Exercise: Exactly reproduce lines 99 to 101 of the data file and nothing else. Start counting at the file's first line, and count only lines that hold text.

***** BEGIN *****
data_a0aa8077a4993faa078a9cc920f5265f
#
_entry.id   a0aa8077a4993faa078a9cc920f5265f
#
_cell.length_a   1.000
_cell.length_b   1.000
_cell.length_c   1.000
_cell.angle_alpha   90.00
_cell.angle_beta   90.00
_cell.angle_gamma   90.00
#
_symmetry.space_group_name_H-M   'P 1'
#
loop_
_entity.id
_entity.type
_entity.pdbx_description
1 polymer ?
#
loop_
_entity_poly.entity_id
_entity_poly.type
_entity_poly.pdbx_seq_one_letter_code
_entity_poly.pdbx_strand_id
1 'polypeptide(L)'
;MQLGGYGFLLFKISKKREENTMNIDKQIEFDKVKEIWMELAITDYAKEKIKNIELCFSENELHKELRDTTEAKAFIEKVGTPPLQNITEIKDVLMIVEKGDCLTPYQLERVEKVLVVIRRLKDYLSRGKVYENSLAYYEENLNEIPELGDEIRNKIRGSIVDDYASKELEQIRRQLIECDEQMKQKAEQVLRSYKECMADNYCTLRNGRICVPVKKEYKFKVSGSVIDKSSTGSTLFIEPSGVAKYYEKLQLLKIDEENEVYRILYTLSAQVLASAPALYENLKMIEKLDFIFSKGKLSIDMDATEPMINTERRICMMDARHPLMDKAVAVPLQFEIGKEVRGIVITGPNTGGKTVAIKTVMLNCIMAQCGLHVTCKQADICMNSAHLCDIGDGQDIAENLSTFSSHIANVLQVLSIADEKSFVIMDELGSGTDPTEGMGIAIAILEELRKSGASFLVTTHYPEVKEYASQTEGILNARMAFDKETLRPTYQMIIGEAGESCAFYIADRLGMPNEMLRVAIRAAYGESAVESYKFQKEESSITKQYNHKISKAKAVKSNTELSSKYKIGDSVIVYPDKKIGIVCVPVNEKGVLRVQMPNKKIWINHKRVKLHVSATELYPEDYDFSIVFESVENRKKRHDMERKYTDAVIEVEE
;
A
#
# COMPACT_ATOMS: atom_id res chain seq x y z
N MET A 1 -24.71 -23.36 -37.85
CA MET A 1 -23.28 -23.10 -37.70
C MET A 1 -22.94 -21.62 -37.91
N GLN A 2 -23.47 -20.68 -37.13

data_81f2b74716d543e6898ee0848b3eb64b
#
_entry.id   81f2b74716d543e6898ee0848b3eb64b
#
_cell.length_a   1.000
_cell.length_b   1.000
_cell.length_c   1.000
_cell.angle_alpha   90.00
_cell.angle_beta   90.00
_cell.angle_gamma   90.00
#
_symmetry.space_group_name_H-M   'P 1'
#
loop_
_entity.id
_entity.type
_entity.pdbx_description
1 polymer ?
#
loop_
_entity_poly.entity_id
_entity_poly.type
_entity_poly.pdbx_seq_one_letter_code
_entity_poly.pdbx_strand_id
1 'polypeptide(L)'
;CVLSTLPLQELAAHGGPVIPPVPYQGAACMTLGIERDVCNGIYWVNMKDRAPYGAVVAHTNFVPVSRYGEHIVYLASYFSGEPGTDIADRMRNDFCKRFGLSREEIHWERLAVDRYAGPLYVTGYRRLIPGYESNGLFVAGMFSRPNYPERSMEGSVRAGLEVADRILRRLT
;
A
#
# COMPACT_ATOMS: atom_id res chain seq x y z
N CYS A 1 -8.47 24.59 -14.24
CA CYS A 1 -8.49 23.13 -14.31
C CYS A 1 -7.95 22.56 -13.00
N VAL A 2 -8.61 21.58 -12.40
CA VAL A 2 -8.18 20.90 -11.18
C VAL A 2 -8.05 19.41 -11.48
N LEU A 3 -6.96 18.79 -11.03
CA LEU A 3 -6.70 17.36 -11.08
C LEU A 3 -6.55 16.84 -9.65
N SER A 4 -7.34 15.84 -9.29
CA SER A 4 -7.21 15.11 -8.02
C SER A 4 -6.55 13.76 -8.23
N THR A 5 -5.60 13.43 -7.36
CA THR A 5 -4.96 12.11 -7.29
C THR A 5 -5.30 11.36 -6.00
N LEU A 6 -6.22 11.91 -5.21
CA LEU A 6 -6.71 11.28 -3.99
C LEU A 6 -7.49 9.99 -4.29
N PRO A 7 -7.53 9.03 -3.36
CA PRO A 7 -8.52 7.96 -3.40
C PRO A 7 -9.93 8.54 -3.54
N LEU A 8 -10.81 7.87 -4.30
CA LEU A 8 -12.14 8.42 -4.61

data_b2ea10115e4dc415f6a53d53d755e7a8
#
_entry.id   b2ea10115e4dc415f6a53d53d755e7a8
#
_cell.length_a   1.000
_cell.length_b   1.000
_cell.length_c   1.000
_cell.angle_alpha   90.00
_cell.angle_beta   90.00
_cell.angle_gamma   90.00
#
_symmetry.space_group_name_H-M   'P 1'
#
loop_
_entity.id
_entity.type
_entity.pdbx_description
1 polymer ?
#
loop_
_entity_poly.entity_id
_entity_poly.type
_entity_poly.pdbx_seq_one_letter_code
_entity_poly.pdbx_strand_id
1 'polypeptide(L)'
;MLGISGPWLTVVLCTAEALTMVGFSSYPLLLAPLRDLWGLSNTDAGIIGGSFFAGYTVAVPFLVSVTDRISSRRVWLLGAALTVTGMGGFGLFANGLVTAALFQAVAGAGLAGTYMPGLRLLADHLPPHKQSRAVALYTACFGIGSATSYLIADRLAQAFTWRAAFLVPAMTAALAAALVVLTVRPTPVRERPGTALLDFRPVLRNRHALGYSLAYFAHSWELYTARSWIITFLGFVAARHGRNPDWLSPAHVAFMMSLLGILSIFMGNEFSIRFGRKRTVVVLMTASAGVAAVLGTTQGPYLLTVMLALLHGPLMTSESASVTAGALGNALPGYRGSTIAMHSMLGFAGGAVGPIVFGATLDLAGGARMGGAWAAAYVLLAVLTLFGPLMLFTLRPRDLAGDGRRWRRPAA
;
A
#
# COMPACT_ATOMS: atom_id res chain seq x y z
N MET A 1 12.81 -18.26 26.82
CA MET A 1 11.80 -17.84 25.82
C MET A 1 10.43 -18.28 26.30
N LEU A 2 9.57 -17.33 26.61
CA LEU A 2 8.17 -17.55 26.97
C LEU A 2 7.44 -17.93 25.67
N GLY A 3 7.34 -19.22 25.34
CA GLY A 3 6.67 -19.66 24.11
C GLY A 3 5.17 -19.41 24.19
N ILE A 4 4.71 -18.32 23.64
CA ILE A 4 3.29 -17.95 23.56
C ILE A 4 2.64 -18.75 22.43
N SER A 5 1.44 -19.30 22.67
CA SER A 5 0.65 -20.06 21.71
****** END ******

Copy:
_symmetry.space_group_name_H-M   'P 1'
#
loop_